The story meshes nicely with the 1954 original, with a pseudo-scientific background that presents the monster as a government secret and the actual target of all those south Pacific 1950s nuclear tests. It pays homage to the gigantic creatures as prehistoric gods.
After an emotional and heart-rending first act that introduces the Brody family -- Joe (Bryan Cranston), Sandra (Juliette Binoche) and Ford (Aaron Taylor-Johnson) -- the monster attacks begin in earnest, and the action follows adult Ford, as do the monsters, which seem to be following him around the planet, »
- Mike Saulters
"...an epic rebirth to Toho's iconic 'Godzilla'...
"...this spectacular adventure pits the world's most famous monster against malevolent creatures...
"...who, bolstered by humanity's scientific arrogance, threaten our very existence..."
"...Legendary, and its partner Warner Bros. will return the character to its epic roots...
"...with a gritty, realistic actioner..."
Toho has kept Godzilla »
- Michael Stevens
After an enforced decade long break ordered by rights holder Toho, that most famous of Japanese pop culture landmarks Godzilla returns to the big screen with the aim of washing out the taste of Roland Emmerich’s previous Hollywood effort out of our mouths. With 15 year olds not even born when that film first came out, the time seems to be nigh for Hollywood to try and make its mark on this icon once again, and hopefully get some of that increasingly important Far Eastern box office in the process. With Monsters director Gareth Edwards making what must be the largest budget jump between films ever seen and an international cast of respected and promising talent, along with an excellent and evocative marketing campaign, Godzilla is here. »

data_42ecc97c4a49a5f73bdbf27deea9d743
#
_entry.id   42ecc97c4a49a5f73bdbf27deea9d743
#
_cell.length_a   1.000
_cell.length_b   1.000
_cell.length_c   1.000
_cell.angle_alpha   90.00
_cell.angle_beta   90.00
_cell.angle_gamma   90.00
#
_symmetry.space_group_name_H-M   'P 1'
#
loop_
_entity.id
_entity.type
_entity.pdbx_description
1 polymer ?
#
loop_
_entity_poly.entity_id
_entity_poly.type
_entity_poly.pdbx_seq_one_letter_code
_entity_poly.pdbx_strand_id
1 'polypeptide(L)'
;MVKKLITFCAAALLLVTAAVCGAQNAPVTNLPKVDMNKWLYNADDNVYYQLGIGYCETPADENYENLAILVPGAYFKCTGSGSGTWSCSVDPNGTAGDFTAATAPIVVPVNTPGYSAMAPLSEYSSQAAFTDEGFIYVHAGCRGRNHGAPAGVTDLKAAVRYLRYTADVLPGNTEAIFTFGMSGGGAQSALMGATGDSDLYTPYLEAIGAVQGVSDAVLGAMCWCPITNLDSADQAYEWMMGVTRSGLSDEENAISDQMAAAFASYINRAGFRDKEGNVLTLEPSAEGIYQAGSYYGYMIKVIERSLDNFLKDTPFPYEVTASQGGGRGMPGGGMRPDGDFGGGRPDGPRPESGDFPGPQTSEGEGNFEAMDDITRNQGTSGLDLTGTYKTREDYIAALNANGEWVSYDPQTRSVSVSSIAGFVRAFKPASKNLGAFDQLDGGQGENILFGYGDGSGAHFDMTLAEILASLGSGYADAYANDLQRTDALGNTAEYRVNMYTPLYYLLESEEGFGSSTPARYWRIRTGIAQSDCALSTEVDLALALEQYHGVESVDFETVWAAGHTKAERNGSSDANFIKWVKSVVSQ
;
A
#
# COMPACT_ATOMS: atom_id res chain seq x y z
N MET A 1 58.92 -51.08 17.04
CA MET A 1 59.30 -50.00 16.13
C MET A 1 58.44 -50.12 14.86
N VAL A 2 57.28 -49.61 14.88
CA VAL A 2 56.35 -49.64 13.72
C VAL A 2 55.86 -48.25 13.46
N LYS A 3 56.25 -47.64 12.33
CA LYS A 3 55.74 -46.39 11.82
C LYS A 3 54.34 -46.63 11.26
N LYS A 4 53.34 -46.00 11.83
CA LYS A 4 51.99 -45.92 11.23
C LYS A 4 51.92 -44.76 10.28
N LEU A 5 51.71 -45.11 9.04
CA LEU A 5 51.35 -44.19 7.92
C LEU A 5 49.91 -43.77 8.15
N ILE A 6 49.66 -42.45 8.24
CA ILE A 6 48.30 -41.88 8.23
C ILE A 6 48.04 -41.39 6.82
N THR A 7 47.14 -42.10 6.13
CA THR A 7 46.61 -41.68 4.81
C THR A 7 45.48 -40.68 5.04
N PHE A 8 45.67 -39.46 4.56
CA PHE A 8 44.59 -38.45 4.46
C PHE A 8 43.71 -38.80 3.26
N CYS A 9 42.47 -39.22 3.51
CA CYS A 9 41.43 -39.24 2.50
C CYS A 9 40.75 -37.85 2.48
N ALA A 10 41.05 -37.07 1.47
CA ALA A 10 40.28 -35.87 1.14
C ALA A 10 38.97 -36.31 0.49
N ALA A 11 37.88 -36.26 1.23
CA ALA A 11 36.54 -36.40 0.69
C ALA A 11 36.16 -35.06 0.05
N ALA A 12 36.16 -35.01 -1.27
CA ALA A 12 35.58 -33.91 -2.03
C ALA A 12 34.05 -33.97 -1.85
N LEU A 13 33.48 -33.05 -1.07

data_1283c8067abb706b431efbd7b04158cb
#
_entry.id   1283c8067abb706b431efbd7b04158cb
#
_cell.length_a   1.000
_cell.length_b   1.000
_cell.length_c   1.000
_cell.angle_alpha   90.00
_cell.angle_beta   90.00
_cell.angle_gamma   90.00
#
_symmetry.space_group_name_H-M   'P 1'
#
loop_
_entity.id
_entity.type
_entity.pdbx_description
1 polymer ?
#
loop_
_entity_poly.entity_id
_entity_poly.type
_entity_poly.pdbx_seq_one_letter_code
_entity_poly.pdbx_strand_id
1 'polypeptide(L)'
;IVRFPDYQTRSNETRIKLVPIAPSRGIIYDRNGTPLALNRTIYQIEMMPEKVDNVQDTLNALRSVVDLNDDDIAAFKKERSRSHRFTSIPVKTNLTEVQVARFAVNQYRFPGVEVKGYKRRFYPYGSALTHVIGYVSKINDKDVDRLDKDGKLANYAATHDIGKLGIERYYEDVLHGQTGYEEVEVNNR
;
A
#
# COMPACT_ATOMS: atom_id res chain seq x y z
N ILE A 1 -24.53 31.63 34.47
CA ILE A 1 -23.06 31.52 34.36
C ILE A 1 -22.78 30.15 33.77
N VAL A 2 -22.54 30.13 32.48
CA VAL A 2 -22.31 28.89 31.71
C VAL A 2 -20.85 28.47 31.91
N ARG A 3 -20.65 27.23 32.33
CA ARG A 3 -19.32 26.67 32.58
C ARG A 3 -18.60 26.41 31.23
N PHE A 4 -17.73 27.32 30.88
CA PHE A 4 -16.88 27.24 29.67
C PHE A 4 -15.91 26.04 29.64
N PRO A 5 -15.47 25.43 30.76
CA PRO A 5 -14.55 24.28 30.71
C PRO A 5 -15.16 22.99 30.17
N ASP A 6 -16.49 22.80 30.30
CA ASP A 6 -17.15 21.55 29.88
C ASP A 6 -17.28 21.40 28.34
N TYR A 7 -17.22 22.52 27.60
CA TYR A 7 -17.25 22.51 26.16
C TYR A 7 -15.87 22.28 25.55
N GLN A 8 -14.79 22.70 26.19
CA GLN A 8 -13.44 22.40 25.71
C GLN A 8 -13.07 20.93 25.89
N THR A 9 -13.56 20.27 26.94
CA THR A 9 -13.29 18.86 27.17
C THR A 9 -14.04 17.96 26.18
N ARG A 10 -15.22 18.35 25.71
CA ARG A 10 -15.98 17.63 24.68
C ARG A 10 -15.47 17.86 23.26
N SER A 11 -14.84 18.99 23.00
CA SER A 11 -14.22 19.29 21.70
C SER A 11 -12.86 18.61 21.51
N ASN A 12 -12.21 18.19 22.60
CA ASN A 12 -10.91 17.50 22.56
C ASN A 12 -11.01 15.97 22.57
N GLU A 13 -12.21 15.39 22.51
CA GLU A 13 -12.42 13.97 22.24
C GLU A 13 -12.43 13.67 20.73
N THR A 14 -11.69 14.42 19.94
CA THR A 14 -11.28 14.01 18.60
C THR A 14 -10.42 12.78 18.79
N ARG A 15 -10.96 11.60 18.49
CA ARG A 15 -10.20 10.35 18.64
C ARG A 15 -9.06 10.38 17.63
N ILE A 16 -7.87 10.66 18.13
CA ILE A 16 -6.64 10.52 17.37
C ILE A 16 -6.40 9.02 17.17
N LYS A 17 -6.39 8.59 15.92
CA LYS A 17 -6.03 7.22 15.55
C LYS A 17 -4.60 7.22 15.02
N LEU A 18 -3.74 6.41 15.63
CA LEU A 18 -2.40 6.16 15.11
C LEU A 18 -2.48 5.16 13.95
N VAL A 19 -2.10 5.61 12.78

- Ian Loring
Godzilla is a movie that everyone has heard about, even if they have never seen it. There have been so many manifestations of Godzilla in cinema, from the original 1954 version, to his battles with Mothra, Mechagodzilla and Hedorah, to the terrible 1998 Roland Emmerich version, to this one, 2014’s Godzilla, directed by Monsters director Gareth Edwards.
I was excited about this film since first hearing about it last year, and have been following its progression over the past few months as casting and further details were announced. When the first trailer arrived on the scene a few months ago I was further intrigued, and by the time the film was released this week, I was thoroughly anticipating the re-emergence of one of cinemas most famous monsters. »